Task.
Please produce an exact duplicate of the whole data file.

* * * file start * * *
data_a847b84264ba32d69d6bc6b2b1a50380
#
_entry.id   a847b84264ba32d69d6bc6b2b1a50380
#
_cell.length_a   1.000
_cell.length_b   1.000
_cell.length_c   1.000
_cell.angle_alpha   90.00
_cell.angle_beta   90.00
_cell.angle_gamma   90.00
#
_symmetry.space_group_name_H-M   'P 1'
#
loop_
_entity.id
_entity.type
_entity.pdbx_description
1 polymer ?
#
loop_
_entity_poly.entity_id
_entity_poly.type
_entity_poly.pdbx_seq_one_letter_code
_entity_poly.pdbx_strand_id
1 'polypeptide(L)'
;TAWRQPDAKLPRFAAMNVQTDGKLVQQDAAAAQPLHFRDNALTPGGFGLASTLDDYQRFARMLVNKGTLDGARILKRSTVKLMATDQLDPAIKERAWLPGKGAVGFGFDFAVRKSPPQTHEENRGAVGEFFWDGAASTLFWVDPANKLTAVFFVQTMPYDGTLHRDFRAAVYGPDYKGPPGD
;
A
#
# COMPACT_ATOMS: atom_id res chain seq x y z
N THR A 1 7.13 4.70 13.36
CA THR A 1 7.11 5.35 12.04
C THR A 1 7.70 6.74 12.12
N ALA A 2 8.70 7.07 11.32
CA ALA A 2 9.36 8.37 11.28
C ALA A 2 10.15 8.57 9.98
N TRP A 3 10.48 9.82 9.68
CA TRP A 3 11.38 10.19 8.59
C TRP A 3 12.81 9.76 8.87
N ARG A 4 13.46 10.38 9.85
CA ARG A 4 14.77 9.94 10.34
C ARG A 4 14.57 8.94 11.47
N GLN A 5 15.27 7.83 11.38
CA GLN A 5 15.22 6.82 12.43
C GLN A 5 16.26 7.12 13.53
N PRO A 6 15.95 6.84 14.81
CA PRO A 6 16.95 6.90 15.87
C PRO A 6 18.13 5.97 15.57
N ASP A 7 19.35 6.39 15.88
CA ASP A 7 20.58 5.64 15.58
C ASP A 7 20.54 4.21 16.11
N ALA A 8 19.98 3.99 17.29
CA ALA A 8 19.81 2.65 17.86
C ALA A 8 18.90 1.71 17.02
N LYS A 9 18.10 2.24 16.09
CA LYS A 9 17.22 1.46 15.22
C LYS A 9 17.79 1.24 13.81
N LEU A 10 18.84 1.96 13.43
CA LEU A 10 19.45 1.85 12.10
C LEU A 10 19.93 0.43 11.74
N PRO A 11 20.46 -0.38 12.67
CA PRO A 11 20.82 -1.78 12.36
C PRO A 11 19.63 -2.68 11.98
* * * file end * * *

data_a847b84264ba32d69d6bc6b2b1a50380
#
_entry.id   a847b84264ba32d69d6bc6b2b1a50380
#
_cell.length_a   1.000
_cell.length_b   1.000
_cell.length_c   1.000
_cell.angle_alpha   90.00
_cell.angle_beta   90.00
_cell.angle_gamma   90.00
#
_symmetry.space_group_name_H-M   'P 1'
#
loop_
_entity.id
_entity.type
_entity.pdbx_description
1 polymer ?
#
loop_
_entity_poly.entity_id
_entity_poly.type
_entity_poly.pdbx_seq_one_letter_code
_entity_poly.pdbx_strand_id
1 'polypeptide(L)'
;TAWRQPDAKLPRFAAMNVQTDGKLVQQDAAAAQPLHFRDNALTPGGFGLASTLDDYQRFARMLVNKGTLDGARILKRSTVKLMATDQLDPAIKERAWLPGKGAVGFGFDFAVRKSPPQTHEENRGAVGEFFWDGAASTLFWVDPANKLTAVFFVQTMPYDGTLHRDFRAAVYGPDYKGPPGD
;
A
#
# COMPACT_ATOMS: atom_id res chain seq x y z
N THR A 1 7.13 4.70 13.36
CA THR A 1 7.11 5.35 12.04
C THR A 1 7.70 6.74 12.12
N ALA A 2 8.70 7.07 11.32
CA ALA A 2 9.36 8.37 11.28
C ALA A 2 10.15 8.57 9.98
N TRP A 3 10.48 9.82 9.68
CA TRP A 3 11.38 10.19 8.59
C TRP A 3 12.81 9.76 8.87
N ARG A 4 13.46 10.38 9.85
CA ARG A 4 14.77 9.94 10.34
C ARG A 4 14.57 8.94 11.47
N GLN A 5 15.27 7.83 11.38
CA GLN A 5 15.22 6.82 12.43
C GLN A 5 16.26 7.12 13.53
N PRO A 6 15.95 6.84 14.81
CA PRO A 6 16.95 6.90 15.87
C PRO A 6 18.13 5.97 15.57
N ASP A 7 19.35 6.39 15.88
CA ASP A 7 20.58 5.64 15.58
C ASP A 7 20.54 4.21 16.11
N ALA A 8 19.98 3.99 17.29
CA ALA A 8 19.81 2.65 17.86
C ALA A 8 18.90 1.71 17.02
N LYS A 9 18.10 2.24 16.09
CA LYS A 9 17.22 1.46 15.22
C LYS A 9 17.79 1.24 13.81
N LEU A 10 18.84 1.96 13.43
CA LEU A 10 19.45 1.85 12.10
C LEU A 10 19.93 0.43 11.74
N PRO A 11 20.46 -0.38 12.67
CA PRO A 11 20.82 -1.78 12.36
C PRO A 11 19.63 -2.68 11.98